Supreme Court ruling results in talc lawsuit mistrial

Xavier Trudeau
Juin 20, 2017

WASHINGTON — The Supreme Court says hundreds of out-state-residents can't sue drugmaker Bristol-Myers Squibb California state court over adverse reactions to the blood thinner Plavix.

Under the justice's ruling, state courts can not hear claims against companies that are not based in the state where the injuries occurred.

Only Justice Sonia Sotomayor voted to affirm the California courts' rulings.

The ruling "will not result in the parade of horribles that respondents conjure up", Alito wrote, referring to the plaintiffs.

"In addition... all the conduct giving rise to the nonresidents' claims occurred elsewhere". Superior Court of California.

The out-of-state residents didn't buy the drug or take it in California. "Our decision does not prevent the California and out-of-state plaintiffs from joining together in a consolidated action in the States that have general jurisdiction over BMS", he stated.

The case is Bristol-Myers Squibb Co. v. The briefing and argument suggested that several of the justices regarded this as an effort to circumvent the limits Daimler AG imposed on state-court jurisdiction. On May 30, the court ruled Montana courts were wrong to accept two cases of railroad workers suing their employer over injuries not sustained in the state. The issues in these cases are so closely related that it would have been remarkable if the court had not reversed the decision of the California Supreme Court.

BMS is incorporated in DE and headquartered in NY, with more than 50 percent of its workforce employed in NY and New Jersey. Also, the product wasn't manufactured in the state. It also did not make the drug in the state. California has been be a particularly friendly state for injured plaintiffs.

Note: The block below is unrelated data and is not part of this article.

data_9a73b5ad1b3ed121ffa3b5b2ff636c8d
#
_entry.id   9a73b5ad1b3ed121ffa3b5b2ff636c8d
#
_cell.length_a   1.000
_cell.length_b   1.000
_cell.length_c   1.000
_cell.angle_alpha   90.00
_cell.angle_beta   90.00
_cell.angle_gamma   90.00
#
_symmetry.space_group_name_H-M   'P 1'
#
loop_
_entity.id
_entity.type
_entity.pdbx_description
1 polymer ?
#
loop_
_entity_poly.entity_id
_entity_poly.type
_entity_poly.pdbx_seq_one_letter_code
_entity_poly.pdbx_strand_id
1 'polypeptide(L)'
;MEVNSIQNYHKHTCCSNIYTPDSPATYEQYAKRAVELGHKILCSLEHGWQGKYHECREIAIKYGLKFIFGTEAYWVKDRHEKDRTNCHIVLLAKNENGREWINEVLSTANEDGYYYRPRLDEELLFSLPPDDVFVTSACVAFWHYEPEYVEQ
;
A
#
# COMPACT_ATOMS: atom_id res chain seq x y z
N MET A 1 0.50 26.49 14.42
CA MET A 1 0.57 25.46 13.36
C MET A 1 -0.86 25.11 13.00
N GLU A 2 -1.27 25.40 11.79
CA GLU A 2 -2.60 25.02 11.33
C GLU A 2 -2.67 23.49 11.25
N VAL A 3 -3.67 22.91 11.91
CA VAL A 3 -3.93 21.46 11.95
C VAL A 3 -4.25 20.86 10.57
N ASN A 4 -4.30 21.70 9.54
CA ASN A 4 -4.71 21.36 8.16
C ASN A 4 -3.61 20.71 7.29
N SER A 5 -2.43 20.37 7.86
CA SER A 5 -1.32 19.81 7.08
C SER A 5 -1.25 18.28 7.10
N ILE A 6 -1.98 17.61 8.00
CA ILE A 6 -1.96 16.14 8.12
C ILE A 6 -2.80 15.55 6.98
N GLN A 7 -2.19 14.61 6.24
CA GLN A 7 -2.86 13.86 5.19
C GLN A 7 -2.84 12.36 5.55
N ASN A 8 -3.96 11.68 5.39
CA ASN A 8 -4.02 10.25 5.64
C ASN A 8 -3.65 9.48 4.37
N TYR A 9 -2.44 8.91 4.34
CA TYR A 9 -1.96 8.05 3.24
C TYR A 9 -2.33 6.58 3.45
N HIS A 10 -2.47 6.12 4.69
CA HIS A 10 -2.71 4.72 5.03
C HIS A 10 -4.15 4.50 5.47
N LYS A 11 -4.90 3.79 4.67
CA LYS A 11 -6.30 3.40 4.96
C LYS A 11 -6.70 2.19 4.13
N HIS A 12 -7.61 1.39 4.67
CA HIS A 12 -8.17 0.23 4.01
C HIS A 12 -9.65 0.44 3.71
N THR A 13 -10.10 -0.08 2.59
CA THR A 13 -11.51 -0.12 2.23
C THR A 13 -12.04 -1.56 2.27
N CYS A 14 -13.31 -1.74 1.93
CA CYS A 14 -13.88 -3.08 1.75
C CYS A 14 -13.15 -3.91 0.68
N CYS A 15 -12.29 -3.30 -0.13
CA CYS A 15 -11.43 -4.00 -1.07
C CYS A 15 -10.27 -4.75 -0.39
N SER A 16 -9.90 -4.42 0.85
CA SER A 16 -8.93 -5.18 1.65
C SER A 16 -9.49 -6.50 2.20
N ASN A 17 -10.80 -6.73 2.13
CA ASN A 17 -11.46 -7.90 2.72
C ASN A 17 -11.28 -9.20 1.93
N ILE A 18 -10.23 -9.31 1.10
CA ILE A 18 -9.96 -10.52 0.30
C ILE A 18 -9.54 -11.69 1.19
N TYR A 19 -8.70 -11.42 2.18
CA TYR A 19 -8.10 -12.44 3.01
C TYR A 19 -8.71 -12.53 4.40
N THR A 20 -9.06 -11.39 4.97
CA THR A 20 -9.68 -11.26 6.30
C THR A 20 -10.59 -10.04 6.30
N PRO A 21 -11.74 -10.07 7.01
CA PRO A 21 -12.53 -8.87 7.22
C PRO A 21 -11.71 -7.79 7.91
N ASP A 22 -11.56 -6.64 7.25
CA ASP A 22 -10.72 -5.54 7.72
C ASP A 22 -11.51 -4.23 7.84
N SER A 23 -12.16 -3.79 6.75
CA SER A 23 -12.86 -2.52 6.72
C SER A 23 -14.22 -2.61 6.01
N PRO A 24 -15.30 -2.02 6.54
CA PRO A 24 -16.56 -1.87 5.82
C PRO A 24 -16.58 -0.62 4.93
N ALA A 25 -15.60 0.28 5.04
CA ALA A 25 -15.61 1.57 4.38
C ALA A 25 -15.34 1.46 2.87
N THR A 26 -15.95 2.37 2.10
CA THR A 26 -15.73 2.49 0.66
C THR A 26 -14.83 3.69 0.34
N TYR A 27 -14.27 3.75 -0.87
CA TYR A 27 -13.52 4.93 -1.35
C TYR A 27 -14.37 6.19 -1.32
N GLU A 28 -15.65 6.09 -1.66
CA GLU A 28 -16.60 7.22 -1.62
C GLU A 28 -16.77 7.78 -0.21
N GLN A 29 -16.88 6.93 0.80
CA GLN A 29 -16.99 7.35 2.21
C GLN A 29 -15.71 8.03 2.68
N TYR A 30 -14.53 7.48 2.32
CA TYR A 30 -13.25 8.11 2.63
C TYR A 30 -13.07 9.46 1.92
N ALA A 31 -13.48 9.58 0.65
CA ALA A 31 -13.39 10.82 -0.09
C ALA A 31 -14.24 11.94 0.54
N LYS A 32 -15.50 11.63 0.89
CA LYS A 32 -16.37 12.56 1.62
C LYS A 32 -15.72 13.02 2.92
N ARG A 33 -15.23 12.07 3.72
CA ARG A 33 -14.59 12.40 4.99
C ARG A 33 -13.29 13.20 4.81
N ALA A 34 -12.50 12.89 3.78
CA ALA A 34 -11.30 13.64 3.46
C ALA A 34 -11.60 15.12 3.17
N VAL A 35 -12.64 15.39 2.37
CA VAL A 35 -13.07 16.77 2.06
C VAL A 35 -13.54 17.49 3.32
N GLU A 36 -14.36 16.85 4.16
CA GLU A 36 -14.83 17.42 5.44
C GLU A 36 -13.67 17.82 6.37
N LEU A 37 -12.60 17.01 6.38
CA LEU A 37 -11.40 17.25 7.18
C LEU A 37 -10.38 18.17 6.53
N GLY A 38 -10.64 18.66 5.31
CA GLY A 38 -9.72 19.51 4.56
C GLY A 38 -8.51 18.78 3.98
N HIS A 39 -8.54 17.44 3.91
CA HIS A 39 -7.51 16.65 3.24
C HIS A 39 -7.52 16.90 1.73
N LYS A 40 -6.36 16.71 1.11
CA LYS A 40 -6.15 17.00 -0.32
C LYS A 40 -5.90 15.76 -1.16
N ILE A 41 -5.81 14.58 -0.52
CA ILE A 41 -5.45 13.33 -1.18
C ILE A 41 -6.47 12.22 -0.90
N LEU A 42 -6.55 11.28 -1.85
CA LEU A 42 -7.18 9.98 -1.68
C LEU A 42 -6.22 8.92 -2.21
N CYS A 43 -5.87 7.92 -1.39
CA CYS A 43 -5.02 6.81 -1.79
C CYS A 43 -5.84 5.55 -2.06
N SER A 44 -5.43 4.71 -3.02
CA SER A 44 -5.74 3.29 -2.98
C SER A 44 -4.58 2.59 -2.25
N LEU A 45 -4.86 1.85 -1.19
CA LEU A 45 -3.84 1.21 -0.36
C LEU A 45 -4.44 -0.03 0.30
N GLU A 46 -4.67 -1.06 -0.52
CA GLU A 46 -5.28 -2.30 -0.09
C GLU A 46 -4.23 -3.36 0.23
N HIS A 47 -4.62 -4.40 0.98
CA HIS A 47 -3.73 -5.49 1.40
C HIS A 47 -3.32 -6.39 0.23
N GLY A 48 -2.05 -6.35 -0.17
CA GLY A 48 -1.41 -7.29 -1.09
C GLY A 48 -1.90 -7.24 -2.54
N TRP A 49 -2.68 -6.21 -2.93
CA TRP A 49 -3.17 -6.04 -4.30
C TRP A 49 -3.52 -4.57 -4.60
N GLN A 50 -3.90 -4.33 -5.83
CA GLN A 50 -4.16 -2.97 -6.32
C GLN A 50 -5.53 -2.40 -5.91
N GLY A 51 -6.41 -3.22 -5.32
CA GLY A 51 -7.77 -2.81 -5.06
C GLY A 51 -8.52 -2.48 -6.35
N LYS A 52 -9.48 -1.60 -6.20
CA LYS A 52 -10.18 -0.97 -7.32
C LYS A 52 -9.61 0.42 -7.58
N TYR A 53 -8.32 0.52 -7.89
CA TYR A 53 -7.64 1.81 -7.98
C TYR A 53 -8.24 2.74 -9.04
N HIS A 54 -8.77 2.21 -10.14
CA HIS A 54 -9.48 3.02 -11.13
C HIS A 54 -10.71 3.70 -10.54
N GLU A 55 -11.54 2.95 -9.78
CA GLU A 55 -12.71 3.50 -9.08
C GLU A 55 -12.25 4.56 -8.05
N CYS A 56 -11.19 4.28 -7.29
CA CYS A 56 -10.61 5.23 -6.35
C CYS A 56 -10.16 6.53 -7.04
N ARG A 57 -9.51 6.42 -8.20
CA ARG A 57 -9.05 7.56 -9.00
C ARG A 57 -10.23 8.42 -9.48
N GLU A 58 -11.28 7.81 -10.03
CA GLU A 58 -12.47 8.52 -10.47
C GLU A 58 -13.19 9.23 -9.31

Justice Alito's opinion explains that the approach of the California court "is hard to square with our precedents", in large part because it "resembles a loose and spurious form of general jurisdiction". Under the second part of the framework, the court has permitted state courts to assert "specific" jurisdiction over defendants only if the claims are related to the defendants' contacts with the particular state.

Sotomayor wrote that she fears the consequences of the opinion will make it hard for plaintiffs across the country to combine their claims. It will make it impossible to bring a nationwide mass action in state court against defendants who are "at home" in different states.

Droske said he was struck that the court reached a near-unanimous decision.

"Justice Sotomayor's fear... may prove to be correct, but that has not dissuaded both the liberals and conservatives on the bench from reigning in personal jurisdiction's reach", he said.

Alito said there was no personal jurisdiction over the nonresidents' claims because they didn't suffer any harm in the state.

Akin said the decision could impact Madison County, the busiest asbestos court in the country, with approximately 90 percent of plaintiffs being out-of-state residents.

Writing for the court, Justice Samuel Alito said the plaintiffs could sue Bristol-Myers together in other states, including NY, where the company has its headquarters, and DE, where it is incorporated.

Bristol-Myers argued it should not face claims in California by plaintiffs who do not live in the state.

"Could it be the cases were filed there because the plaintiffs" lawyers thought that by filing their cases in California, which is one of the nation's worst "Judicial Hellholes, ' they could get a more favorable outcome?" he said.

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